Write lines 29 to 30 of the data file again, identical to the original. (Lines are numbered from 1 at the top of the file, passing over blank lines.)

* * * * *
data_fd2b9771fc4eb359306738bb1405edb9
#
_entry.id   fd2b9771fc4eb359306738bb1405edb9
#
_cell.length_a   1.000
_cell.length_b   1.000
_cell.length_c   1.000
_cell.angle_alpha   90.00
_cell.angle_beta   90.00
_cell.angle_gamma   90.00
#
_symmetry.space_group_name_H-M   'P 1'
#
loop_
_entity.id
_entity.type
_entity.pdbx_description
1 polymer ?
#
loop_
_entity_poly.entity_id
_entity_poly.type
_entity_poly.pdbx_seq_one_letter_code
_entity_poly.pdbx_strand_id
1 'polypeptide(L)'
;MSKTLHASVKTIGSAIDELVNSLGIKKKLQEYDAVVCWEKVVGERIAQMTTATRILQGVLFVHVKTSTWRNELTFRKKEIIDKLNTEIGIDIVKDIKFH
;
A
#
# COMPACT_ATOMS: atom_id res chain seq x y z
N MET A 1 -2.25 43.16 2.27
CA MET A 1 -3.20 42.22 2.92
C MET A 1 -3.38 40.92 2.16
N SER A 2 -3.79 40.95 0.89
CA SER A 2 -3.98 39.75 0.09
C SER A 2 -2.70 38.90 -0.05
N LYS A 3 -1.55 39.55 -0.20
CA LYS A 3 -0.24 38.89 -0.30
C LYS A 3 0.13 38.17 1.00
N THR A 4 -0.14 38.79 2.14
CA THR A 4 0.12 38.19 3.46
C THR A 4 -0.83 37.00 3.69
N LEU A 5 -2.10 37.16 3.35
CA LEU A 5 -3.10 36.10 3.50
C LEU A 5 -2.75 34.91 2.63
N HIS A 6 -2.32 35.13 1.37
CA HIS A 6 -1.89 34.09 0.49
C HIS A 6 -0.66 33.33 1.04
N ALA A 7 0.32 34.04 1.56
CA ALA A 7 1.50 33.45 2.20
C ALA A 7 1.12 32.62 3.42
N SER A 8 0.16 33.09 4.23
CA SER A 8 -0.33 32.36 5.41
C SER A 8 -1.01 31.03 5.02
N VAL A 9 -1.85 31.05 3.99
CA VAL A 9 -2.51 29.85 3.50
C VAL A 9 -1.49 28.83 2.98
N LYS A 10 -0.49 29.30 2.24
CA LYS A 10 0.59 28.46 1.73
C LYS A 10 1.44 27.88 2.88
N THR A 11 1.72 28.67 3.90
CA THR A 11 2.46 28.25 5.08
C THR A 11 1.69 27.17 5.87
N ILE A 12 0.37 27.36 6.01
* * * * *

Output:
#
# COMPACT_ATOMS: atom_id res chain seq x y z